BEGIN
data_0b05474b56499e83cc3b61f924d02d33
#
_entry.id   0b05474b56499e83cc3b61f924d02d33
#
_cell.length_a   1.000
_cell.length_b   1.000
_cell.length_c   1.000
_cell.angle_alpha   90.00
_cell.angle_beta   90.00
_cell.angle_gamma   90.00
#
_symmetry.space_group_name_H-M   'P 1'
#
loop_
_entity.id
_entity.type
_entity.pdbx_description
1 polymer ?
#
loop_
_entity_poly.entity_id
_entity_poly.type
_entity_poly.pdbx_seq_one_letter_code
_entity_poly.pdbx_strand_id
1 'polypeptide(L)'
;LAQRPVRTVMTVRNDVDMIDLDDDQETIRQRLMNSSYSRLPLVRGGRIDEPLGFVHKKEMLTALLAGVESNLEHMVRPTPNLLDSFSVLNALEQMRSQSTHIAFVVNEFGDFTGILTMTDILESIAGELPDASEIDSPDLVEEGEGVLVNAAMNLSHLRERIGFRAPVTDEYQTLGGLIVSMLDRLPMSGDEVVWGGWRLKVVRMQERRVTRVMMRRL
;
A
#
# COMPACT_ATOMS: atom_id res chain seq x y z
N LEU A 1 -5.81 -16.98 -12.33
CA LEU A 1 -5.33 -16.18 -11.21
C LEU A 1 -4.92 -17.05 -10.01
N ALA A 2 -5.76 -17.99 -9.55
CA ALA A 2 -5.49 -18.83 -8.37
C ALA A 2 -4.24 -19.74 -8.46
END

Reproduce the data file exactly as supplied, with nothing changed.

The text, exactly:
data_0b05474b56499e83cc3b61f924d02d33
#
_entry.id   0b05474b56499e83cc3b61f924d02d33
#
_cell.length_a   1.000
_cell.length_b   1.000
_cell.length_c   1.000
_cell.angle_alpha   90.00
_cell.angle_beta   90.00
_cell.angle_gamma   90.00
#
_symmetry.space_group_name_H-M   'P 1'
#
loop_
_entity.id
_entity.type
_entity.pdbx_description
1 polymer ?
#
loop_
_entity_poly.entity_id
_entity_poly.type
_entity_poly.pdbx_seq_one_letter_code
_entity_poly.pdbx_strand_id
1 'polypeptide(L)'
;LAQRPVRTVMTVRNDVDMIDLDDDQETIRQRLMNSSYSRLPLVRGGRIDEPLGFVHKKEMLTALLAGVESNLEHMVRPTPNLLDSFSVLNALEQMRSQSTHIAFVVNEFGDFTGILTMTDILESIAGELPDASEIDSPDLVEEGEGVLVNAAMNLSHLRERIGFRAPVTDEYQTLGGLIVSMLDRLPMSGDEVVWGGWRLKVVRMQERRVTRVMMRRL
;
A
#
# COMPACT_ATOMS: atom_id res chain seq x y z
N LEU A 1 -5.81 -16.98 -12.33
CA LEU A 1 -5.33 -16.18 -11.21
C LEU A 1 -4.92 -17.05 -10.01
N ALA A 2 -5.76 -17.99 -9.55
CA ALA A 2 -5.49 -18.83 -8.37
C ALA A 2 -4.24 -19.74 -8.46